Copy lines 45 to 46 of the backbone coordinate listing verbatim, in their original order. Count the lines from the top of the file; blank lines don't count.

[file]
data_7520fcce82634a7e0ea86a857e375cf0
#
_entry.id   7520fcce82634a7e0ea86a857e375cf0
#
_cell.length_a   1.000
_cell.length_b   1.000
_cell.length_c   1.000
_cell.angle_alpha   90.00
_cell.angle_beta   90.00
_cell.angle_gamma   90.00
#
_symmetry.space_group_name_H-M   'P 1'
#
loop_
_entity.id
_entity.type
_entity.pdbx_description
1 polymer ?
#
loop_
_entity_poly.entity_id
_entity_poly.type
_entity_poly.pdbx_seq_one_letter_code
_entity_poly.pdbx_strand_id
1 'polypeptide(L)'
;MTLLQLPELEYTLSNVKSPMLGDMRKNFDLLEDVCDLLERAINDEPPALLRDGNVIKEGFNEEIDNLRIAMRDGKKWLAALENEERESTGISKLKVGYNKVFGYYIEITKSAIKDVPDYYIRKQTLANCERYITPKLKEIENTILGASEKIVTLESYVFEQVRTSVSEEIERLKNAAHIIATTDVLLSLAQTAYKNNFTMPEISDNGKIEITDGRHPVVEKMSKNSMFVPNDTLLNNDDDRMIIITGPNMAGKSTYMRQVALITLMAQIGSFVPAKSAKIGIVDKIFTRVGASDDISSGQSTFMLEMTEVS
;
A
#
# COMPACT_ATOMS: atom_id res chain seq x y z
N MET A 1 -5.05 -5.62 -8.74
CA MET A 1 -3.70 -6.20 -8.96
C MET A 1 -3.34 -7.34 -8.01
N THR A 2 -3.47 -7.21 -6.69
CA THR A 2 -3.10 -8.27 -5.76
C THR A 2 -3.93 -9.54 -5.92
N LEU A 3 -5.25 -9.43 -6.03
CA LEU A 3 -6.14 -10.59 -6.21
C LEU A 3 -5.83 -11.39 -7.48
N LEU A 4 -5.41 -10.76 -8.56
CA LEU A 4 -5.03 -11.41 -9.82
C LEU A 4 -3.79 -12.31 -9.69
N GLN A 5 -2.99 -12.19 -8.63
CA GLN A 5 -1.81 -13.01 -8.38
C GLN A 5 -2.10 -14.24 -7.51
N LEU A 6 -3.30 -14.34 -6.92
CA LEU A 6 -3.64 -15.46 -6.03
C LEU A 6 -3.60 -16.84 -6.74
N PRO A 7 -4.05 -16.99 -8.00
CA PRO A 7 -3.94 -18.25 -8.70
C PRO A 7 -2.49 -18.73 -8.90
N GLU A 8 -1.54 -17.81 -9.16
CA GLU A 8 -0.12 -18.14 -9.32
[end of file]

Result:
C GLN A 5 -2.10 -14.24 -7.51
N LEU A 6 -3.30 -14.34 -6.92